I am a proud Filipino and I love my heritage and whenever she plays, she starts to reminisce. She would talk about hiding American soldiers in their homes during the Japanese occupation in WWII, setting up a communications base for the G.I’s, stories of dancing for the Queen and her fathers logging business and his journeys to Cagayan, Tuguegarao.  I love it when my momz talks about this because she seldom does.  And I think her history is so interesting.  I would love to go back in time and walk a mile in her shoes.   She told us how my grandfather, who owned the logging business in the P.I.,  had Chinese workers and they taught him mahjong and he in turn, taught my mom their version.

I went back home and watched more variations of the game on the internet, I learned it was a Taiwanese version she decided to teach us last night.

Here she is,  schooling us.  My mother is still smart as a whip when playing.   It brought her much joy to teach us and talk about her life experiences with the game.  And this in turn brought me tremendous joy.  Makes my heart full just talking about it!

We, broke for a snack.  And gorged on leftovers!

Today, I decided to make a super simple Turkey pot pie with our leftovers.


2 cups turkey meat, cubed

Pillsbury refrigerated pie dough

1 can Camp-bells cream of chicken

1 cup leftover turkey gravy

1 package frozen mixed veggies

1/4 tsp black pepper

1/4 tsp dried thyme

1/4 cup water (optional)

1 egg white

I took 2 cups of leftover turkey meat from Thanks giving and cubed it.


Put turkey into a bowl, added frozen veggies, cream of chicken, leftover turkey gravy,  thyme and pepper.  Mix well.  Note, my husband did not like the filling thick so you can add up to a 1/4 cup.  Make sure you eyeball it so it doesn’t get too thin.  I would otherwise just leave the thickness the way it is,

Place bottom of pie shell in pie pan

Pour filling and place top crust over pie. Pinch with thumbs or press fork around edges to seal crust.  Make slits in center of pie and brush with egg whites.

Bake in 350 degree preheated oven for 45 minutes to 1 hour or until golden brown

I played around with a few different recipes this evening so I baked a few individual pies with a recipe my neighbor gave.  My family was partial to this one so here it is on my blog!  Enjoy!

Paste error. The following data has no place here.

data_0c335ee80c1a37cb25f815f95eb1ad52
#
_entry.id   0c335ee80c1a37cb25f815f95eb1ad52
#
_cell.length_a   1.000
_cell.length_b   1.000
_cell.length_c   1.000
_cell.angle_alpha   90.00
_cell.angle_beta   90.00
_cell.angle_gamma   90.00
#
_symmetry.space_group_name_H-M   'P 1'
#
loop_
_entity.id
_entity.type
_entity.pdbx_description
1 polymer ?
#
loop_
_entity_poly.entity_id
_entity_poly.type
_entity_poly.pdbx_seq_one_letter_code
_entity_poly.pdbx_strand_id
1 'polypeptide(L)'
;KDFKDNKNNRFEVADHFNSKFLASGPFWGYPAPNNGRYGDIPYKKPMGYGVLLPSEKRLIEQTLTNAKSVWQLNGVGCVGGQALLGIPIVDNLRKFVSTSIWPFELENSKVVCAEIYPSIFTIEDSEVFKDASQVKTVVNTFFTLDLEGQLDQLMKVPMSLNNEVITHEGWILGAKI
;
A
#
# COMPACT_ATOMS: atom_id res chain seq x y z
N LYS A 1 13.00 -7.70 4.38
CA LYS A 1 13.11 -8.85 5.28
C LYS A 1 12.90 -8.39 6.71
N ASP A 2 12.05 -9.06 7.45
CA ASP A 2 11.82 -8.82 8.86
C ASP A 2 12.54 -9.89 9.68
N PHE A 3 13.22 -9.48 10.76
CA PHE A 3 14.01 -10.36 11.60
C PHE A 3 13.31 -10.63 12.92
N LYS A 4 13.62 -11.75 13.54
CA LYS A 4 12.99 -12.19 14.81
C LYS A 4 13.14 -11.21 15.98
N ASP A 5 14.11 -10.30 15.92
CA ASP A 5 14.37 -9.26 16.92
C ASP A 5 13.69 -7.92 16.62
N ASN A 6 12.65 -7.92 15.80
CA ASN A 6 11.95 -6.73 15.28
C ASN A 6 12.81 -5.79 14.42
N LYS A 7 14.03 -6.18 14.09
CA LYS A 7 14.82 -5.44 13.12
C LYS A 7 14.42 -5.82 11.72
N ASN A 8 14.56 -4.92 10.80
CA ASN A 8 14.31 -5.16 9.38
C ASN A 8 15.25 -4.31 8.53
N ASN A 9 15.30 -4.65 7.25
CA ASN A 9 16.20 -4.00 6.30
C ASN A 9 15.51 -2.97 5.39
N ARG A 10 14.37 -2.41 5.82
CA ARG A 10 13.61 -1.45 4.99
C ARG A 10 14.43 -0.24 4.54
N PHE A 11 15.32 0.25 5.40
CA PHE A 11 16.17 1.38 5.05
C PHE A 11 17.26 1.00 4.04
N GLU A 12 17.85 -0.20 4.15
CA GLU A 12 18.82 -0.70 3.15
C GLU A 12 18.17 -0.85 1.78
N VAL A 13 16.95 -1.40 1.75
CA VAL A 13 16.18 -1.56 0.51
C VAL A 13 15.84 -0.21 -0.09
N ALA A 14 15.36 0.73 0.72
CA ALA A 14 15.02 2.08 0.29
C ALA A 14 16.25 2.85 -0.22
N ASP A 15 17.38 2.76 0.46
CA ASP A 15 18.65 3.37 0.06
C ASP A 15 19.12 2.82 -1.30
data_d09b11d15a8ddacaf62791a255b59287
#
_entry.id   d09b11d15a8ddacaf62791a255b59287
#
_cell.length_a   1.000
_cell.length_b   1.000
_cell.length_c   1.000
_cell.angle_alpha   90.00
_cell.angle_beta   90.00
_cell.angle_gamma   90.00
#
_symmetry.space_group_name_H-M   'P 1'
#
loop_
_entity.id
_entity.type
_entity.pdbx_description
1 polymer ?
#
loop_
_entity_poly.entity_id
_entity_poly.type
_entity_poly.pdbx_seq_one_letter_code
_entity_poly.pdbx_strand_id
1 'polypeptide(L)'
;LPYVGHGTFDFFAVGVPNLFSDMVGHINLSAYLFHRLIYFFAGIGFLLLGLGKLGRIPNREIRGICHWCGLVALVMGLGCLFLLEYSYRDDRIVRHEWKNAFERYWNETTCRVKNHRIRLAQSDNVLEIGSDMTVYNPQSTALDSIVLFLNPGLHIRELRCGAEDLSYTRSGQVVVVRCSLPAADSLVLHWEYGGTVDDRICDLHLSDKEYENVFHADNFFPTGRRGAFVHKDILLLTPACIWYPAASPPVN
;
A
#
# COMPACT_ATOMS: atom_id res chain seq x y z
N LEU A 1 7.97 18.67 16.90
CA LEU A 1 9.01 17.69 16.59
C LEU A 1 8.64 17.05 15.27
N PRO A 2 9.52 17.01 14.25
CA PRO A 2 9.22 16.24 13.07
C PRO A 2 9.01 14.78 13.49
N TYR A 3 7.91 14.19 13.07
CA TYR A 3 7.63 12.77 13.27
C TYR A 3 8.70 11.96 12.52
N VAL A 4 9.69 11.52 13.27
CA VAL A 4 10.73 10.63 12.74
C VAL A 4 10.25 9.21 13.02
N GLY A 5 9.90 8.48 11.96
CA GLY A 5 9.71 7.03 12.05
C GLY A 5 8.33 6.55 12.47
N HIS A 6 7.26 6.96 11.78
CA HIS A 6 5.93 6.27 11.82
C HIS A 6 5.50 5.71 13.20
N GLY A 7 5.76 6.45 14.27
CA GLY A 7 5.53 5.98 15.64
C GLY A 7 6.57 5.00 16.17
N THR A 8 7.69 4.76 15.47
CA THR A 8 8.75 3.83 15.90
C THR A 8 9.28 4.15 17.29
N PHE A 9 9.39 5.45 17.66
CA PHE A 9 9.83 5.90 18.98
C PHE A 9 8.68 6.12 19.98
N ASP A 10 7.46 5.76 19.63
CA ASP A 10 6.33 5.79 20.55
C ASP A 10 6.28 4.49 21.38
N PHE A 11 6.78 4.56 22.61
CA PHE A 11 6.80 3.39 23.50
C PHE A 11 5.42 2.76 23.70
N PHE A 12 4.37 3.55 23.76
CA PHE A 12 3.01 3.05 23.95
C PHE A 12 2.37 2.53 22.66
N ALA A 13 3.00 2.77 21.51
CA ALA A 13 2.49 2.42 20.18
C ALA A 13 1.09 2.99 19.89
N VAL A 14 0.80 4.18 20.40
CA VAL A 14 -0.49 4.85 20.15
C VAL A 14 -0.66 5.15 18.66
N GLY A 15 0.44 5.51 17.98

Recipe: Simple Cranberry Sauce for Thanksgiving

Let’s play a fun game of good idea/bad idea. ……….

Bad idea My husband asked if I wanted to fly to Texas this week for Thanksgiving and I immediately got irritated just entertaining the idea of traveling with my family on the busiest travel week of the year.  This is coming from yours truly, who works as a flight attendant, and hardly anything travel related stresses me.  Knowing our luck, we would get stuck on standby for days on end.  Plus,  I’d rather go there for Christmas anyways. I am really dreading going anywhere beyond our front door.  Not because I don’t wanna see loved ones, I really do.  But I’d rather just enjoy the fulfillment that Thanksgiving brings as stress free as possible.

So here’s the good idea.  Ive always wanted to go, go, go, go on holidays.  But I find myself slowing it down and frankly, I’ve been loving getting up on Thanksgiving mornings for the last few years and making our own tradition.  We’ve made it a point to relax in our p.j’s, watch the Macy’s day parade while putting everything on the stove I prepped the day before.  All while putting the last of the decorations on the tree.  

Bad idea, We were going to have the family come over our place, but I had to thoroughly re-assess this situation as well.  It’s too early to start entertaining for the Holidays in my situation.  Again, I loath the  frenzy.  That was a bust.

Good idea Instead, I think we’ll stick to what we’ve established. Spend quality time with each other, cook our dinner for lunch,  and join in on the fun at my momz later.  I don’t look forward to kicking it into high gear this week and I won’t.  I’m gonna take a lesson from my dog, nemo.  He’s gonna lead by example on turkey day like this…..

 He’s always keepin it real.  Straight up!

People who stress themselves out cooking like they’re the next iron chef on Thanksgiving are missing the point.  Taking it easy is my attempt to kick it down a notch and stop the anticipated madness.  I’ve been enjoying the intimacy that comes with celebrating part of the day with my immediate family.  There is more connection and meaning for me  this way.  Plus, I love joining in on the fun later. More food, family, friends, Mahjong, karaoke and football at my momz. Who wouldn’t be down with that?